Visitors to World of Wedgwood had the unique opportunity to hear a celebration of World War I poetry read by Professor Ray Johnson MBE this week, to mark World Poetry Day (21st March) and enhance their experience of Resonance, which is currently appearing at the Wedgwood Museum.
Resonance, the exhibition examining the way in which the Great War affected Britain and especially the people of North Staffordshire, will be running at the Wedgwood Museum until May 6th. The exhibition has appeared at museums and galleries across Staffordshire but it features a larger range of World War I archives, objects and documents at the Wedgwood Museum. The exhibition has been developed by the Staffordshire Museums Consortium with funding from Arts Council England’s Grants for the Arts fund.
Professor Johnson read a selection of 11 poems by acclaimed poets including Wilfred Owen, Rudyard Kipling and John McCrae, with a number of performances given throughout the day in the Wedgwood Museum’s Atrium.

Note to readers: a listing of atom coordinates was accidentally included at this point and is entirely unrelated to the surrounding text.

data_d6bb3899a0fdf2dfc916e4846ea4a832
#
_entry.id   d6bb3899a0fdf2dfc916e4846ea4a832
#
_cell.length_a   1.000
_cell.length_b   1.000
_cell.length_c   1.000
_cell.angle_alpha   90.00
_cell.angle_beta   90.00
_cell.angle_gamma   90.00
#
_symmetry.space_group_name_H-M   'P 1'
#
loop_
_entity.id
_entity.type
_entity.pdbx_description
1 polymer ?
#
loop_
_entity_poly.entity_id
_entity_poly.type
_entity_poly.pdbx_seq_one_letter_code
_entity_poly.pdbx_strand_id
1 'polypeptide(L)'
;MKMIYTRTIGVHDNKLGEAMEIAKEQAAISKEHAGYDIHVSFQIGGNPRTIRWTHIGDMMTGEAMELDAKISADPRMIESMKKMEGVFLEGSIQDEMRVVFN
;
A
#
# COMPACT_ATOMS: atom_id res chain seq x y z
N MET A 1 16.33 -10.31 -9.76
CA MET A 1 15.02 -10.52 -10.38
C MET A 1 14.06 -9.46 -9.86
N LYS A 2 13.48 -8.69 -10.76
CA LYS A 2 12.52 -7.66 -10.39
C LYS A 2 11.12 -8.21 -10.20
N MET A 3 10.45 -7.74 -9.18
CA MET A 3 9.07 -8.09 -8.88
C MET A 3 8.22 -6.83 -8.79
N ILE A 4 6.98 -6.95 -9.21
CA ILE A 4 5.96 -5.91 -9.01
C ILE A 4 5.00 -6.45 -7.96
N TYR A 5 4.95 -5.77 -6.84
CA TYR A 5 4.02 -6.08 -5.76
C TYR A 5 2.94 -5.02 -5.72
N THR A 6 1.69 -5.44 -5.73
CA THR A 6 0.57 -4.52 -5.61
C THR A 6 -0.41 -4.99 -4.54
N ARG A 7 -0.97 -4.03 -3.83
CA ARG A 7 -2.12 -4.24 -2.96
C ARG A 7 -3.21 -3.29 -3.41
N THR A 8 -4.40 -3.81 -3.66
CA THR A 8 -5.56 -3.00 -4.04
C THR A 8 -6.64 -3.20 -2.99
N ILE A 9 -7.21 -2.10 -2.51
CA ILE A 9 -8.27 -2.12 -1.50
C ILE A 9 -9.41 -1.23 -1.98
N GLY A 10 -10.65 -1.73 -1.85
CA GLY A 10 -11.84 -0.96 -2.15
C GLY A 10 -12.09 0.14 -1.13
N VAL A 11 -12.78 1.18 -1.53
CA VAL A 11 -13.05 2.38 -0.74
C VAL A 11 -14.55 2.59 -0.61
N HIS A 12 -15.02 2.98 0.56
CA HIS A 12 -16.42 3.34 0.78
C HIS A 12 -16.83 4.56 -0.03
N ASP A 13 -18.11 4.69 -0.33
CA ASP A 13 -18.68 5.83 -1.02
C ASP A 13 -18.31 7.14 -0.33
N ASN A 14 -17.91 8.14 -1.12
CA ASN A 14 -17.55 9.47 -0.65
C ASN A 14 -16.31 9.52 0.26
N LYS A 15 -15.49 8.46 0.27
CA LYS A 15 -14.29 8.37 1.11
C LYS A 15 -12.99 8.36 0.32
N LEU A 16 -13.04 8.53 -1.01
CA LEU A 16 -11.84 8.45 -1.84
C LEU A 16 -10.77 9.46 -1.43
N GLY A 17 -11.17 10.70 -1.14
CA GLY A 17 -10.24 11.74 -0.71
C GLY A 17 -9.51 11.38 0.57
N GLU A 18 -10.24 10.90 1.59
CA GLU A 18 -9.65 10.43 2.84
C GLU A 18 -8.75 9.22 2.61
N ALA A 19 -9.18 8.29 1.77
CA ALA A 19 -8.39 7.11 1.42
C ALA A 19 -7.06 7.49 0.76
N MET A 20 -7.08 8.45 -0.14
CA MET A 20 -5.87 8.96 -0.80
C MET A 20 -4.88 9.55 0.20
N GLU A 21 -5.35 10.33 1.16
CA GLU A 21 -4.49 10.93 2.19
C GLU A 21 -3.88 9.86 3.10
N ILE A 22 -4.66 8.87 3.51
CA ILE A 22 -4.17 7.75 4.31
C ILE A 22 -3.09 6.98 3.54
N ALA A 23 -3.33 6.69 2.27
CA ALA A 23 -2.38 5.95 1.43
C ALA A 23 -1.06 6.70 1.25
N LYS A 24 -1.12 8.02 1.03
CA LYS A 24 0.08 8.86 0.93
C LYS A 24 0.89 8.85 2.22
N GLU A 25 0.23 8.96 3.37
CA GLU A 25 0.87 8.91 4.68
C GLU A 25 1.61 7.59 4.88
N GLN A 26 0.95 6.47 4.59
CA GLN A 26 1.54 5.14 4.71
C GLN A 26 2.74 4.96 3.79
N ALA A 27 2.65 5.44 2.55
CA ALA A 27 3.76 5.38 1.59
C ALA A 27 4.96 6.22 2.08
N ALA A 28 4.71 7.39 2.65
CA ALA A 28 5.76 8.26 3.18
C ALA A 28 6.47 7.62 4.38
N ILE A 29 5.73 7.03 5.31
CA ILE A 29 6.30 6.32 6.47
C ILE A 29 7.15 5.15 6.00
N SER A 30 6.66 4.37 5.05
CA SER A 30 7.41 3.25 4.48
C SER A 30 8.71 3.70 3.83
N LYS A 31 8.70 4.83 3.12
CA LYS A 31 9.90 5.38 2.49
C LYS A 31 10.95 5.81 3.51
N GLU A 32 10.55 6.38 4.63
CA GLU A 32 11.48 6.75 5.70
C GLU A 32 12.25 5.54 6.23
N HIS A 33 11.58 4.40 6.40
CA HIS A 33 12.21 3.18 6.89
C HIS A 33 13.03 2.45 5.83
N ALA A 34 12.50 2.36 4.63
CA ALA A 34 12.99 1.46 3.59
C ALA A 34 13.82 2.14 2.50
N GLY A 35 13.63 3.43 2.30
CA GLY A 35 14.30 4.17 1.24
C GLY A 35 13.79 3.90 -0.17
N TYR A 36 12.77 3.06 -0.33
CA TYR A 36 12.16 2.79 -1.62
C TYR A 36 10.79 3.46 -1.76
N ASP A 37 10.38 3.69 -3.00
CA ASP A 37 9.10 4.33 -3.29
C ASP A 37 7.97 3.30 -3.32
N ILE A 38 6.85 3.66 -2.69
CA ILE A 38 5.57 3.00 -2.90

March 21st was proclaimed World Poetry Day by UNESCO during its 30th session, which was held in Paris in 1999. One of its main objectives was to support linguistic diversity through poetry and offer endangered languages the opportunity to be heard within their communities. It was also created to encourage a return to the oral tradition of poetry recitals and promote the teaching of poetry.
Heather Broadhurst, General Manager at World of Wedgwood, said:
“Professor Johnson is renowned for his knowledge of and passion for Staffordshire’s social history, so we were honoured when he agreed to give these readings for World Poetry Day linking to our Resonance exhibition. We had wonderful feedback from visitors who all very much enjoyed Ray’s delivery of a very poignant collection of poems.”
Professor Ray Johnson MBE added:
“It was a privilege to present such powerful and moving poetry in the Resonance exhibition hall at World of Wedgwood on World Poetry Day. I was able to specifically reference four items in the exhibition itself and also the Peace Medallion of 1918 given to the 167 workers from Wedgwood who volunteered for war service alongside Major Cecil Wedgwood in 1914. The generous acoustic of the hall added an audible ‘resonance’ to the wonderful visual collection of ceramic pieces and other items in the exhibition.”
For further information about World of Wedgwood and the Wedgwood Museum please visit the website at www.worldofwedgwood.com. Alternatively call on 01782 282 986 or email firstname.lastname@example.org.